The most frequent argument I have with my girlfriend is over the monarchy: her passionately against, me vaguely in favour, but provoked into a stronger defence by her attacks. The latest outbreak of our perennial debate started with this amusing but flawed diatribe by Tanya Gold in the Guardian.
As republican rants go, it’s one of the least convincing I’ve read.
I wonder if the title of the article, ‘Prince William and Prince Harry are a gift to republicans’ has been picked by an editor as the most attention-grabbing point, contrary to Gold’s intentions. If it was meant to be her main argument, it reveals its weakness by the fact it only appears in the last paragraph (discounting the summary) of a six paragraph article. Most of what she says in it is pretty unconvincing too.
“Harry is known primarily for inheriting the jocular racism of his grandfather.”
I reckon he’s known primarily for his military service, which most people seem to agree shows him being courageous, down-to-earth, willing to make the same risks and sacrifices as many ordinary citizens of the nation, and determined to make his own way in the world, on his own merits.
“William just seems desperately unhappy, an anxious sacrifice too befuddled by his destiny to grasp its needs or meaning.”
This is a clear case of the author reading her own prejudices into a situation she knows nothing about. How can she possibly know William is desperately unhappy? He’s never appeared in the slightest bit unhappy or uneasy in his public appearances. Every other commentator has talked about how confident and relaxed he is in his place and duties, compared to his father, and how positive it was that he married someone he chose for love, not the catastrophic arranged dynastic pairing of his parents.
A while ago I won a copy of Diana – In The Name Of Love in a raffle at the Bethnal Green Working Men’s Club, and although you could almost see the hipster irony dripping off it, I actually popped it in a DVD player and watched it. Desperate unhappiness can be seen, almost crying out in the awkward public appearances of Charles and Diana, such as the engagement announcement. At the time of Prince William’s engagement to Catherine Middleton, there was much comment on the striking difference between Charles’ infamous “whatever in love means” comment, and the genuine love and happiness apparent in the younger couple.
“We read of… £250,000 dresses”
I presume this is referring to the wedding dress, and aside from the fact that £250,000 is a completely unsubstantiated and officially denied figure, we certainly don’t read of £250,000 dresses, plural. It’s a deliberate journalistic obfuscation to hide the weakness of Gold’s argument. In fact the Duchess of Cambridge is if anything renowned for the thriftiness of her fashion sense, buying high street brands and reusing them on numerous occasions.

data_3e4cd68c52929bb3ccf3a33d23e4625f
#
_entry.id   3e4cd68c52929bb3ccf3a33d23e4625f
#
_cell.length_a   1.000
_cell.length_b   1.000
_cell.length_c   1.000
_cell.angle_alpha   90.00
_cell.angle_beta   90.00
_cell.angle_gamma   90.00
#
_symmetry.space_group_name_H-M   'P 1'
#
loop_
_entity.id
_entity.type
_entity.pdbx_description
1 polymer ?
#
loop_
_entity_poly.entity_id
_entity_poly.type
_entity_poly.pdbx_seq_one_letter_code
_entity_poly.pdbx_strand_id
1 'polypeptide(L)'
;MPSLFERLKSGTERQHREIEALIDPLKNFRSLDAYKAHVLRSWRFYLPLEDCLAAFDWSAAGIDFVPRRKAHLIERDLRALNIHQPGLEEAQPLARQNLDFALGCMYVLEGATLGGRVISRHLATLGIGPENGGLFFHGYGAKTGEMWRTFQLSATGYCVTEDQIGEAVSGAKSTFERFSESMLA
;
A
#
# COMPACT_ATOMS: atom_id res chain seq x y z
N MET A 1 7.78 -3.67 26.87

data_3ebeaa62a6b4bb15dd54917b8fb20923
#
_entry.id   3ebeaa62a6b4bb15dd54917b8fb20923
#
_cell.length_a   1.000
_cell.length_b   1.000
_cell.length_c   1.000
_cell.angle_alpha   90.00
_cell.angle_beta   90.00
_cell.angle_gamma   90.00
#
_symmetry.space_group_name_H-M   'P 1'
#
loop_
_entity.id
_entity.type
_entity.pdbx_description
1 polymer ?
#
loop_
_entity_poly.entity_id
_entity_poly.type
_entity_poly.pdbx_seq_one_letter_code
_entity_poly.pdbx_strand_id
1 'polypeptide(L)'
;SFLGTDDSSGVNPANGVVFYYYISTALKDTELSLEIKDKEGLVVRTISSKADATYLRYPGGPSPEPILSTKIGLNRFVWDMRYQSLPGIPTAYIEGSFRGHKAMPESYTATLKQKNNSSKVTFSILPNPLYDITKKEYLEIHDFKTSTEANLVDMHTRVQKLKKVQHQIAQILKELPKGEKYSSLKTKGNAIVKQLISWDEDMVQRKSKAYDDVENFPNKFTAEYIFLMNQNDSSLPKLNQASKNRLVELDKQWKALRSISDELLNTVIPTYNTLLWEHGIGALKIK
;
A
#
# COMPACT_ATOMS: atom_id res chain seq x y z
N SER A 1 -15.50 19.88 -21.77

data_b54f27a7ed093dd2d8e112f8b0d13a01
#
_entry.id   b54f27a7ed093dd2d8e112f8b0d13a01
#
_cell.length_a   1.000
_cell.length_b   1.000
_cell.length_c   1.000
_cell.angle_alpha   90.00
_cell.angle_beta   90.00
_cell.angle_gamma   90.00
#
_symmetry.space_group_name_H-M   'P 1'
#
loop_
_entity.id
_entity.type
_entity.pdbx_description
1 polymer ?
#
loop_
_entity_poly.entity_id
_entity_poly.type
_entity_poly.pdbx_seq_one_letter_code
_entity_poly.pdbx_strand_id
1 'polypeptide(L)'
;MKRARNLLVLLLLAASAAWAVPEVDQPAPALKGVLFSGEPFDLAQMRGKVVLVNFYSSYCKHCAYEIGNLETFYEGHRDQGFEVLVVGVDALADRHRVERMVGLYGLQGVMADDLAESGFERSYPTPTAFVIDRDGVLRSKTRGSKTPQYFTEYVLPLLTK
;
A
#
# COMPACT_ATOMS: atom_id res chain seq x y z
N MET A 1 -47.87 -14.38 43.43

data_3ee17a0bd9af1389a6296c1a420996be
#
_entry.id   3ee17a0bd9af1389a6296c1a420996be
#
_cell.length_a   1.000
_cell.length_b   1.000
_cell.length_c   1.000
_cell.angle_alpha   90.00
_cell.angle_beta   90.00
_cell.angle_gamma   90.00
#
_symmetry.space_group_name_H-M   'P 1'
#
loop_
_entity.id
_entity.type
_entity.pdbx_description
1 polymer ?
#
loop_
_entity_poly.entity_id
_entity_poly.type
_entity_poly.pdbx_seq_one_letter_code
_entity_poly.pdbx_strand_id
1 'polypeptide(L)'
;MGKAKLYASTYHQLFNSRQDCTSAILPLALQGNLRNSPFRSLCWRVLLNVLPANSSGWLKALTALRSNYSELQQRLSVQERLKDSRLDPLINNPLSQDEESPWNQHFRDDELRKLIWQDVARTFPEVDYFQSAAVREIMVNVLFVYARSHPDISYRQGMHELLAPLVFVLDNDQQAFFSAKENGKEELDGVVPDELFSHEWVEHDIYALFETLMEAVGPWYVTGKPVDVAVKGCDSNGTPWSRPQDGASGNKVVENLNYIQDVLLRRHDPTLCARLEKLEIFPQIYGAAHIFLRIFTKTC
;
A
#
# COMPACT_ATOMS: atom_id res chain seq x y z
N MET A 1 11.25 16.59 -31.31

“We read of £4,000-a-night hotel suites… This is the wages of unthinking entitlement”
I presume this refers to Harry in Vegas. I don’t know the funding details of that holiday (and nor does Gold), but even if he’d paid for it all himself (though it seems more likely that a suite would be split between the several people staying in it) it’s within the scope of a single young Army officer who wants to splash out before he goes on tour. It’s not the wages of unthinking entitlement, it’s the wages of an Army Captain.
“Last Saturday the princes attended a wedding; an RAF Sea King appeared and circled the castle. (The Ministry of Defence said there was no detour.) This is not forgivable expenditure.”
Again, this isn’t blasé royal opulence; it’s typical forces shenanigans, and with good precedent. On an exercise at Sandhurst, one of the female officer cadets in my company had a pizza delivered by her helicopter pilot boyfriend. And the official statements denying any burden on the taxpayer are in these cases plausible, since pilots have to do regular, and usually pretty boring, training flights to stay current and qualified – giving them plenty of scope to drop off pizza, or buzz a wedding, at no extra cost.
Rather than attacking the near-universally loved Princes, and coming off looking pretty unpleasant in contrast, Gold would have done better focusing on the embarrassment of Charles as King, which she touches on, but which Christopher Hitchens did far more effectively in the same newspaper over a decade ago. But I can hardly criticise her for failing to argue as well as Hitchens. We can all aspire to such heights. Neither of us are ever likely to reach them.